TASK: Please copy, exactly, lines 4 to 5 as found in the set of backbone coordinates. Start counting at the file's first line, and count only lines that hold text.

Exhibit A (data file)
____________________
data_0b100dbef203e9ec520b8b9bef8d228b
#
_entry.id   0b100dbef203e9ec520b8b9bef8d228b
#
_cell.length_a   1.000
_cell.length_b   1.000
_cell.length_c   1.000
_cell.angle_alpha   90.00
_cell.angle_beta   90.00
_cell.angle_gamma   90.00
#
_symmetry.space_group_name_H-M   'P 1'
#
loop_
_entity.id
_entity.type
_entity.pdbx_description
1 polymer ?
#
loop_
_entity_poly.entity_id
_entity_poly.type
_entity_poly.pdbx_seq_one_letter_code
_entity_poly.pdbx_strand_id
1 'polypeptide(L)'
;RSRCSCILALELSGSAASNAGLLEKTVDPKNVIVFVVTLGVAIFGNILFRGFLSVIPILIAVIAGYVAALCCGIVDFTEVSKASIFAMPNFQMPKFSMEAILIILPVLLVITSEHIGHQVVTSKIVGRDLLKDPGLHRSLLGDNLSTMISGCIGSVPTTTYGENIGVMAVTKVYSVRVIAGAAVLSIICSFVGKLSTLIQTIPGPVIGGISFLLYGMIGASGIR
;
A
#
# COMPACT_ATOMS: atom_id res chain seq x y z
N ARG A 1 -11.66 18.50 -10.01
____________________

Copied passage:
#
_cell.length_a   1.000